The Wabash Railroad
in Southern Ontario, circa 1951
ABOUT MY RAILROAD...
Until the Autumn of 2008 I was building a layout based on the Canadian National Railway’s branch line hub in Palmerston, Ontario. Then, I had the opportunity to visit Bill Darnaby’s well-known HO scale model railroad, The Maumee Route. The experience had a profound effect on me and caused me to rethink everything I was attempting to do in my train room. After some careful thinking about options for the space, I settled upon modeling something that was in my own backyard. The Wabash Railroad had a significant operation across Southern Ontario that just begs to be modeled. The Buffalo Division was primarily a single-track bridge line established to reduce shipping times between Buffalo, New York, and Detroit, Michigan.
I am building a double-decked layout featuring selected towns and signature scenes on the Wabash Railroad’s 240-mile Buffalo Division. My layout models the segment between Aylmer and Cayuga, Ontario. This 60-mile stretch of the Wabash includes a number of online customers typical of small-town Ontario, as well as a section of the mainline shared with the Canadian National Railways’s Hagersville Sub. Since I am modeling 1951 it will be neat to see the little CNR 2-6-0s sharing the rails with the paired F7A units used on the Wabash Red Ball freights. I’ll be posting regular updates and photos of my progress on this blog.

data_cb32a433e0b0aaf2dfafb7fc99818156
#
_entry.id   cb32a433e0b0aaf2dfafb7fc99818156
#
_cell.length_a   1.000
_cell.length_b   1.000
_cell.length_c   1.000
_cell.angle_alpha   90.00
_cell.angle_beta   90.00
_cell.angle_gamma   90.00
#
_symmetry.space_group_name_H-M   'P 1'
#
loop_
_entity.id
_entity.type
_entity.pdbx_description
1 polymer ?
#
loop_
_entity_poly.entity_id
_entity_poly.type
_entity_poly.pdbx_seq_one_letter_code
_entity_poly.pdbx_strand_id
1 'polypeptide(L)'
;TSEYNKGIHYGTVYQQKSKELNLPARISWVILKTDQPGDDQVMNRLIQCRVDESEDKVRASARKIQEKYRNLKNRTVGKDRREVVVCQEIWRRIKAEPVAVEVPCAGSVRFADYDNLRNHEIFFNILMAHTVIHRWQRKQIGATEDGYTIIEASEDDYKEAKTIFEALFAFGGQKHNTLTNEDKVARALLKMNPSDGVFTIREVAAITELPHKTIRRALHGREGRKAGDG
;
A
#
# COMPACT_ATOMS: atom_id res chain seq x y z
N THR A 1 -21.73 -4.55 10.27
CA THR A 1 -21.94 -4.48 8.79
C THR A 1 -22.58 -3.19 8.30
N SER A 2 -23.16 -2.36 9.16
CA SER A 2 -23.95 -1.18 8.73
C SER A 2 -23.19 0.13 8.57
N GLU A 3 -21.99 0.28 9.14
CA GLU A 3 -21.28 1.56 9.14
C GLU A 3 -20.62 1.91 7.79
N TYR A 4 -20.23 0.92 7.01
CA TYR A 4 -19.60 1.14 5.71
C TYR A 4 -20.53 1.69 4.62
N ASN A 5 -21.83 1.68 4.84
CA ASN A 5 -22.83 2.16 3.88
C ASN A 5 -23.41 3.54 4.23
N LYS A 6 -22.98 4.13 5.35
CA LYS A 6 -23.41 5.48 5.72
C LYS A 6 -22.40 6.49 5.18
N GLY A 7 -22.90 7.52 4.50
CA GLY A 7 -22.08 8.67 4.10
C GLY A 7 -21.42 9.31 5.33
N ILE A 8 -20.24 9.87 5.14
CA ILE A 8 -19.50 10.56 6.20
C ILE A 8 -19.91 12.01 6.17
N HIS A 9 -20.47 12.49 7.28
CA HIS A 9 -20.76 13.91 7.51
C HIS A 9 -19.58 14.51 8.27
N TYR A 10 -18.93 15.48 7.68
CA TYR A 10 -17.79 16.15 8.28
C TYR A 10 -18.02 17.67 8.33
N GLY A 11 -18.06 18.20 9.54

The SP and subsidiaries had 7200 of these cars built for them in 1924. The Sunshine Models kit does a lovely job of recreating these unique cars, right down to the neat etched ladders. I did replace the sill steps with etched ones from my own line as well as laser cut running boards, mostly so I didn't have to deflash the resin cast ones. To my eye I've found that Scalecoat boxcar Red II to be a good choice for the SP car colour. The weathering was a fun departure for me. I've been working with enamel washes from AK Interactive for a few different effects and the weathering on these cars shows some of that experimentation. I dampen the surface with enamel thinner, then dab some of the AK colour onto the damp surface. The colour wicks along edges and flows into cracks and grooves, a little cleanup with a flat brush to get rid of the obvious blotches and we let that dry. The process takes time as each surface needs to dry before moving onto then other side and the paint needs to be fully cured so that the enamel thinner doesn't lift the colour layer(ask me how I know). A little overspray for dust and we ready to go. I'll be demonstrating this technique next time I get into the Trainmasters TV studio.